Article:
Citrus zest for ‘twists’ should be cut as pith-free as possible. This means acquiring the skill with a paring knife (not a vegetable peeler – nor a channel knife) to cut a strip of zest that has very little of the white pith attached to it. The pith is very bitter and too much of its presence can foul the flavor of a drink.
If the zest has been properly pared so that it is mostly pith-free, not only may it be twisted for a fine mist of essential oil, but it may also be rubbed around the rim of the vessel, dropped in the drink itself, or even stirred or shaken with the liquid ingredients.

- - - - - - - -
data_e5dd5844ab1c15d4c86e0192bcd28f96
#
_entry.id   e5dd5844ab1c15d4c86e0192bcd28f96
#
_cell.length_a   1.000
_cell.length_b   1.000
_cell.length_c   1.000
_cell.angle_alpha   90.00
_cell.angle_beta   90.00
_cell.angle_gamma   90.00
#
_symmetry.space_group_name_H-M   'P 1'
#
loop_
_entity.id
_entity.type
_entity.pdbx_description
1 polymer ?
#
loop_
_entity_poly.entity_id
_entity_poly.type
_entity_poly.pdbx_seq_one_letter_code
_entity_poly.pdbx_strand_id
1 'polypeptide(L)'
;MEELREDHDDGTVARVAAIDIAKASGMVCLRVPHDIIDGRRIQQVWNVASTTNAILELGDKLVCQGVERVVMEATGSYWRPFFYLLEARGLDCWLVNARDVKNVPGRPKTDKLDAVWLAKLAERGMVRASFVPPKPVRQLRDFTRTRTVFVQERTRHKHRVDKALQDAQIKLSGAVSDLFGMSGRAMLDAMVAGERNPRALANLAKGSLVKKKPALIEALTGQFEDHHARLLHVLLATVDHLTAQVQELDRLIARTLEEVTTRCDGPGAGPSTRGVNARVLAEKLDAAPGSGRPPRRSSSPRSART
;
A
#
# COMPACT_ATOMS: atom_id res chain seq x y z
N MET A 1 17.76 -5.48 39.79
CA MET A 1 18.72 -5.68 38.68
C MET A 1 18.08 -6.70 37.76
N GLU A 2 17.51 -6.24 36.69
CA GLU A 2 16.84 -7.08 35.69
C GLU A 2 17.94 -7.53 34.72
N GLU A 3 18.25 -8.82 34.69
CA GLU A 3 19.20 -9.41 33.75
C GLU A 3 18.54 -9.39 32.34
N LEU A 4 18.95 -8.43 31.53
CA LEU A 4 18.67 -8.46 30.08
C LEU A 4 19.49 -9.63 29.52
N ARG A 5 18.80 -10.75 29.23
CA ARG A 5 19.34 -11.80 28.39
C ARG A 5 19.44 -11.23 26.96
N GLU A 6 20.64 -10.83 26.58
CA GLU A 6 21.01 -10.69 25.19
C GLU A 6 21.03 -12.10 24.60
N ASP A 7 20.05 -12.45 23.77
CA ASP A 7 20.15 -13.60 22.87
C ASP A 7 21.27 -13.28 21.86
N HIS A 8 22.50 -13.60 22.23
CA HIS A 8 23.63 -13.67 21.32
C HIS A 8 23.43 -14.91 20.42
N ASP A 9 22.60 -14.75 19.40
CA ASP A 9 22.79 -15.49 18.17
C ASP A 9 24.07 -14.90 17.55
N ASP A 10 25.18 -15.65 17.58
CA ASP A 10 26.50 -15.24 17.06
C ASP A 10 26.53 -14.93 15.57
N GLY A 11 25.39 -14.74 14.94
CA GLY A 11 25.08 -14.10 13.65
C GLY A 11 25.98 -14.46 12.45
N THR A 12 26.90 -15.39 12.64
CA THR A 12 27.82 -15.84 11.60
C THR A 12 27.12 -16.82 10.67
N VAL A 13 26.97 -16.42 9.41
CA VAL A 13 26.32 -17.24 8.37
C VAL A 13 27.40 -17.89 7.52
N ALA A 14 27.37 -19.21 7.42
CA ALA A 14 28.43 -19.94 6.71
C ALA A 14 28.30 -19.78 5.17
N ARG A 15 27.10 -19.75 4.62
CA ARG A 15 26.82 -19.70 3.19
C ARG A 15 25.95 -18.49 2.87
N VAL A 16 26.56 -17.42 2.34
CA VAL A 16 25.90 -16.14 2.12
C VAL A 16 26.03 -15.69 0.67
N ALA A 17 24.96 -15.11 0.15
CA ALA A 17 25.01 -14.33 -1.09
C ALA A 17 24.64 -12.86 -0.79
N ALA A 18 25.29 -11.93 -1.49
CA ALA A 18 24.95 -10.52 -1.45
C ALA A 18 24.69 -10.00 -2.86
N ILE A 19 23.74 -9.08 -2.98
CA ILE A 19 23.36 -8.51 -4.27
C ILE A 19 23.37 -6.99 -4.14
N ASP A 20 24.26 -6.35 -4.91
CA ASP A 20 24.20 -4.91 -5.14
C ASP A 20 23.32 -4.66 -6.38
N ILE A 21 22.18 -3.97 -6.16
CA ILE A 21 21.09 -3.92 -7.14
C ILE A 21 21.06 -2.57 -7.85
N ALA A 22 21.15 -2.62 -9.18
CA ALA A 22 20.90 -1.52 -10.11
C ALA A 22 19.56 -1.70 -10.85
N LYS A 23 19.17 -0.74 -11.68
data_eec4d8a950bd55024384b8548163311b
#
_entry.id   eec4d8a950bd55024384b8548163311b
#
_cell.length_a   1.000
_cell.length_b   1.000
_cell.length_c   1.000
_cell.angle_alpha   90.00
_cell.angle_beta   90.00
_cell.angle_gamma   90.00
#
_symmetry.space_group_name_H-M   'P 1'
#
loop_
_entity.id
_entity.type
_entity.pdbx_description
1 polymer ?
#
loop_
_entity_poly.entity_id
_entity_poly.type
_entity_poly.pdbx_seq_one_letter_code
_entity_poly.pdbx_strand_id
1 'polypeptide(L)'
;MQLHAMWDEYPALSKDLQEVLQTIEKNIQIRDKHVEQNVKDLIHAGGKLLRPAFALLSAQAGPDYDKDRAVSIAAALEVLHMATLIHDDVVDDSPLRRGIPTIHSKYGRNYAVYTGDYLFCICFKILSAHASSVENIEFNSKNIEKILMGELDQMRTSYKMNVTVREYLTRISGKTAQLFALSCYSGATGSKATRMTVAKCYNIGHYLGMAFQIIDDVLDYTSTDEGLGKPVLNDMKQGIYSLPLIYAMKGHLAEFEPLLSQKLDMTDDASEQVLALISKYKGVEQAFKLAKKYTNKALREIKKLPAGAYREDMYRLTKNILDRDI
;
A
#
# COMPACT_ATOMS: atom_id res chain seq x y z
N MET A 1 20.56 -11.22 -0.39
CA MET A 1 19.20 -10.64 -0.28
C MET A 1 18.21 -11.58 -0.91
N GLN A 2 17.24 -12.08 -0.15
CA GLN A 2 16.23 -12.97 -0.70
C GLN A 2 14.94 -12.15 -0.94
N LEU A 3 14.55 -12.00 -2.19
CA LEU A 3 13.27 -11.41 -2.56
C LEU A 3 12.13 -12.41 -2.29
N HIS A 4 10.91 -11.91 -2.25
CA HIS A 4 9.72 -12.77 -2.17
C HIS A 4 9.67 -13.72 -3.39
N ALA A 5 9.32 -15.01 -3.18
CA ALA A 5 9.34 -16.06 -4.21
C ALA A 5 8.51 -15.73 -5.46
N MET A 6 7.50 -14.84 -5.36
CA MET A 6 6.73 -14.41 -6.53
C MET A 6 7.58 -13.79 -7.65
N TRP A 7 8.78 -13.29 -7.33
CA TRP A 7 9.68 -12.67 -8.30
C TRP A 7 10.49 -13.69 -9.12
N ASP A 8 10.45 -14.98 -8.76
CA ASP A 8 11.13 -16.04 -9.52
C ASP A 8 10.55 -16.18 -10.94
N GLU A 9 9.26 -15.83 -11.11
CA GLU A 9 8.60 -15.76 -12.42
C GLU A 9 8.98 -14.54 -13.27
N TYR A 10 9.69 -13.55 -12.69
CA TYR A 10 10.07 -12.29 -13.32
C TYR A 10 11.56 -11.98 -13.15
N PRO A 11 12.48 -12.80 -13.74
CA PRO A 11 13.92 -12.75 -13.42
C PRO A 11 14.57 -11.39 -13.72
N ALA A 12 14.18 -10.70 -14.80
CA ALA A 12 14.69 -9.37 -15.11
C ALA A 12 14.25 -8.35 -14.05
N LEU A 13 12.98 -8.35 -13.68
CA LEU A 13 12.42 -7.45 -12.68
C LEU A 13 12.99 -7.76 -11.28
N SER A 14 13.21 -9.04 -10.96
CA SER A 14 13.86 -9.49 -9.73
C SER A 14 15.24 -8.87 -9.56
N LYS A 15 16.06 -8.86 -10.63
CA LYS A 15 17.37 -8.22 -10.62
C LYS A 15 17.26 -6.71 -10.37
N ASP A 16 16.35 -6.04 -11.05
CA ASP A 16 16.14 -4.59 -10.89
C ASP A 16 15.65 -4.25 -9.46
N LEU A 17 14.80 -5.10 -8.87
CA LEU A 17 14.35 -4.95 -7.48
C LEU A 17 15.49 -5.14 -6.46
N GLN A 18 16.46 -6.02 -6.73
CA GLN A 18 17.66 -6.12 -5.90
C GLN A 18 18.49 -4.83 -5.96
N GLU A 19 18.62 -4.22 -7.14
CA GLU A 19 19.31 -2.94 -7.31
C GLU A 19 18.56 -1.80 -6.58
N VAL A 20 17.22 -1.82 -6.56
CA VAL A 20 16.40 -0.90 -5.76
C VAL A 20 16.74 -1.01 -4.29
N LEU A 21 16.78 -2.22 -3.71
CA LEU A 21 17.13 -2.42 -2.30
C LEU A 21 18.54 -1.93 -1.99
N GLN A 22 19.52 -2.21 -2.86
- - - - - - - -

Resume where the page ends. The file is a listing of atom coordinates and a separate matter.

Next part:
In some establishments, bartenders are instructed to do no more than ‘twist’ over the drink while never letting ‘the twist’ actually come into contact with the liquid or the vessel. This approach not only precludes some of the aforementioned applications that can be delightful, it also assumes that bartenders do not have (or cannot acquire) the knife skills necessary to cut zest that is mostly free of pith.
Perhaps the classically-trained cook in me expects too much of my fellow bartenders, but there is no substitute for the paring knife and the ability to use it properly.